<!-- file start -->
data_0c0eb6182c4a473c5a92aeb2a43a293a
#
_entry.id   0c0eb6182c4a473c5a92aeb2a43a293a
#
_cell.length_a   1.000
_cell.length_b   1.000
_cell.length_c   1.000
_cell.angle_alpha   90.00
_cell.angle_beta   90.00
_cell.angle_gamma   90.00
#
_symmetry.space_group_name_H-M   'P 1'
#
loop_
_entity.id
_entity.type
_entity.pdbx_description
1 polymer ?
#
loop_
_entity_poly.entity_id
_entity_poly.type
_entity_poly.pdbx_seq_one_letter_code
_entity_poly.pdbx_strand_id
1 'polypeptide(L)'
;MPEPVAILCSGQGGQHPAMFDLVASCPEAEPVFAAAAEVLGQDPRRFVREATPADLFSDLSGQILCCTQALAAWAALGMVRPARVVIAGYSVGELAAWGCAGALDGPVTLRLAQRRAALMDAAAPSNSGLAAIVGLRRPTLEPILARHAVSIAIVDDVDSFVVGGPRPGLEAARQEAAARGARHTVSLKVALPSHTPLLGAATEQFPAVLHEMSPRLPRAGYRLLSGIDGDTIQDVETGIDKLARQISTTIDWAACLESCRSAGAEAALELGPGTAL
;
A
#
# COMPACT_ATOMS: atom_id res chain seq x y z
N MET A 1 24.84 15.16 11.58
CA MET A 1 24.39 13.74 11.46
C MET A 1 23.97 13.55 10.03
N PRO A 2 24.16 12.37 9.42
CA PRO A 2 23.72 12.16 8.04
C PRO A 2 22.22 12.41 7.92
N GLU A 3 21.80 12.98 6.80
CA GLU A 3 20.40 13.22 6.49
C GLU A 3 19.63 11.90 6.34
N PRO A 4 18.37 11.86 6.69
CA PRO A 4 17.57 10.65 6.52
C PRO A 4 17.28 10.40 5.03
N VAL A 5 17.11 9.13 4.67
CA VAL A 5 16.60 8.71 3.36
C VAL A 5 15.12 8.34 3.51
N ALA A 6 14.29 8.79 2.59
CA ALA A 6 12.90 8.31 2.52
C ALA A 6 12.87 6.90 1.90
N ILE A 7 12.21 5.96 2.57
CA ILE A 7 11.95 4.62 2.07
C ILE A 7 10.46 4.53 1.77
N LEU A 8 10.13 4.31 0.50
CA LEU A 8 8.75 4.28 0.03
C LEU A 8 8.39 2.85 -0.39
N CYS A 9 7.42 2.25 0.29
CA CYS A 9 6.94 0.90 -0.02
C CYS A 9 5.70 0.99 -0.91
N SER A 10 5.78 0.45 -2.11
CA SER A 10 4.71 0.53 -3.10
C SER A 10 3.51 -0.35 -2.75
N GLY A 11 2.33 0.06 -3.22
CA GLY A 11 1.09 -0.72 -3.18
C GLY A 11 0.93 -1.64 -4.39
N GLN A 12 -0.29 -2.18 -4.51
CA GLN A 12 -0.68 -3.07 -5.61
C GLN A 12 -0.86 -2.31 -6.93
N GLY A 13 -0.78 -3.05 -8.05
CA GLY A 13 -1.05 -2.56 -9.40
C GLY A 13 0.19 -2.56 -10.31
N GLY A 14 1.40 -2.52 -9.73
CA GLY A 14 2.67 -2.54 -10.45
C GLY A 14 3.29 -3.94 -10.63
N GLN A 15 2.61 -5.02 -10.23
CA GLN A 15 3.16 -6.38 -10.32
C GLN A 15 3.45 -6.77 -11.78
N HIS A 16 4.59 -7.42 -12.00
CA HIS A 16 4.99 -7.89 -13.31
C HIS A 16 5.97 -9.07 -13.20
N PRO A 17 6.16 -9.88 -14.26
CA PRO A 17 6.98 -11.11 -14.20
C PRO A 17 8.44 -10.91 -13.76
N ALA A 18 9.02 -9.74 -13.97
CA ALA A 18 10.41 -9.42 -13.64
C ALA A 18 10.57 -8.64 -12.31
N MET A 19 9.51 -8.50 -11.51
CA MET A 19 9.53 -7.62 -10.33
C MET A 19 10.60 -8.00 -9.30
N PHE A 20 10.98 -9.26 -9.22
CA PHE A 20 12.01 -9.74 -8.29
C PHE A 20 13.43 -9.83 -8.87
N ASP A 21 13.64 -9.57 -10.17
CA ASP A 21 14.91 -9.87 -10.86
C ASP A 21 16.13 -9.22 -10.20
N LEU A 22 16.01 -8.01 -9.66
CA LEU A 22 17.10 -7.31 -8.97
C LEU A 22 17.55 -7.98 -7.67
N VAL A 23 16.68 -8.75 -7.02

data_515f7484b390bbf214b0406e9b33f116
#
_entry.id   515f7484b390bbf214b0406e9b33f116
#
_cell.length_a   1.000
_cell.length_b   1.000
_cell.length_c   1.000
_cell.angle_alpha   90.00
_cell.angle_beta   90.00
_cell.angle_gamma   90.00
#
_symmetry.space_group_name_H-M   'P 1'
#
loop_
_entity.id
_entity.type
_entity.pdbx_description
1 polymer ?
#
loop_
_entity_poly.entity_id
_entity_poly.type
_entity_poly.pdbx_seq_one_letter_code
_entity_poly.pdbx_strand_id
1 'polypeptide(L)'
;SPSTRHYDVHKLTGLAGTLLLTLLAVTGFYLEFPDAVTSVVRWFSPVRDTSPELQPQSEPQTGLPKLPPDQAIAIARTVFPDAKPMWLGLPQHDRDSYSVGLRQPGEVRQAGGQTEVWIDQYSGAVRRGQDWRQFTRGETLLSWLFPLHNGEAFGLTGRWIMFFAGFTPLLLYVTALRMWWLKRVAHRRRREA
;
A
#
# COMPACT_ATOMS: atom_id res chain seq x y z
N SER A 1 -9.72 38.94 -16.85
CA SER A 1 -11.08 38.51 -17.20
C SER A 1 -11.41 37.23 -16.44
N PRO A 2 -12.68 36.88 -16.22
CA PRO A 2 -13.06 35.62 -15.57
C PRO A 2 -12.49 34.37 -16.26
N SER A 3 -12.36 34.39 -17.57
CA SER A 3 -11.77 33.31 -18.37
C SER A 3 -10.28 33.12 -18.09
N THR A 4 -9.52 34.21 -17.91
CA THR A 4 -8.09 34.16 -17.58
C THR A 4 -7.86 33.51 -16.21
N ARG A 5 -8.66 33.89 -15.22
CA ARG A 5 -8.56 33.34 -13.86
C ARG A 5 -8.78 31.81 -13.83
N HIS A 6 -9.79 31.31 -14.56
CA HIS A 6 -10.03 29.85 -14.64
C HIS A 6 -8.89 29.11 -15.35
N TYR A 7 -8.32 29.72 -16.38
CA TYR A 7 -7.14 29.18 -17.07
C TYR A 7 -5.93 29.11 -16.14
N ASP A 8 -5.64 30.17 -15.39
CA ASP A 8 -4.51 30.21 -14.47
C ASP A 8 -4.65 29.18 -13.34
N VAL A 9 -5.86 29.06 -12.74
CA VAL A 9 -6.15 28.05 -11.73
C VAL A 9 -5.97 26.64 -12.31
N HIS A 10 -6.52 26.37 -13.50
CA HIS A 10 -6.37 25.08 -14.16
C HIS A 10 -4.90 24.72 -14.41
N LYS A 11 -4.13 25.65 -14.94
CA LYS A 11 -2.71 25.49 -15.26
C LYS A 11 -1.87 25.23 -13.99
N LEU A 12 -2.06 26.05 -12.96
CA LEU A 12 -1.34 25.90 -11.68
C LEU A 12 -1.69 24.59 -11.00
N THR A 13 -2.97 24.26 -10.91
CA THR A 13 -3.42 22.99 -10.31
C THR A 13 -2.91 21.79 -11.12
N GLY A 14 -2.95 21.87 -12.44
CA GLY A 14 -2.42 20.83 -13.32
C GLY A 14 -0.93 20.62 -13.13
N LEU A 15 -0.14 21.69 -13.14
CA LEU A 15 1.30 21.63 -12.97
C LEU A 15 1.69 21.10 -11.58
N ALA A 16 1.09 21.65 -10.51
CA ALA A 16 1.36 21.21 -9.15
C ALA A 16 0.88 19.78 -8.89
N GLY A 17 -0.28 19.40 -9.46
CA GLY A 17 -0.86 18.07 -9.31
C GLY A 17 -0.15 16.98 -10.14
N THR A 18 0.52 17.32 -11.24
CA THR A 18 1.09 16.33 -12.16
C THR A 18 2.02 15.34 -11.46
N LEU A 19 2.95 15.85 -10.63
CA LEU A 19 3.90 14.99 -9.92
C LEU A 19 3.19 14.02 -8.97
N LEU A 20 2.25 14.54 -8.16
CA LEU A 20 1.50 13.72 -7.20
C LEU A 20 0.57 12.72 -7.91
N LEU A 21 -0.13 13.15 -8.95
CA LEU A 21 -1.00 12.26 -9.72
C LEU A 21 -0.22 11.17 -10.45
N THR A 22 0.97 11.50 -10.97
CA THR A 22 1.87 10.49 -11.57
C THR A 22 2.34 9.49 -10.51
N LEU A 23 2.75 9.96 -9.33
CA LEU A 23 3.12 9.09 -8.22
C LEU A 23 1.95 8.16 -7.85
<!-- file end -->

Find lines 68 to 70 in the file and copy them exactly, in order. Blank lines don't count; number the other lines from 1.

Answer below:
CA GLY A 13 -1.05 -2.56 -9.40
C GLY A 13 0.19 -2.56 -10.31
N GLY A 14 1.40 -2.52 -9.73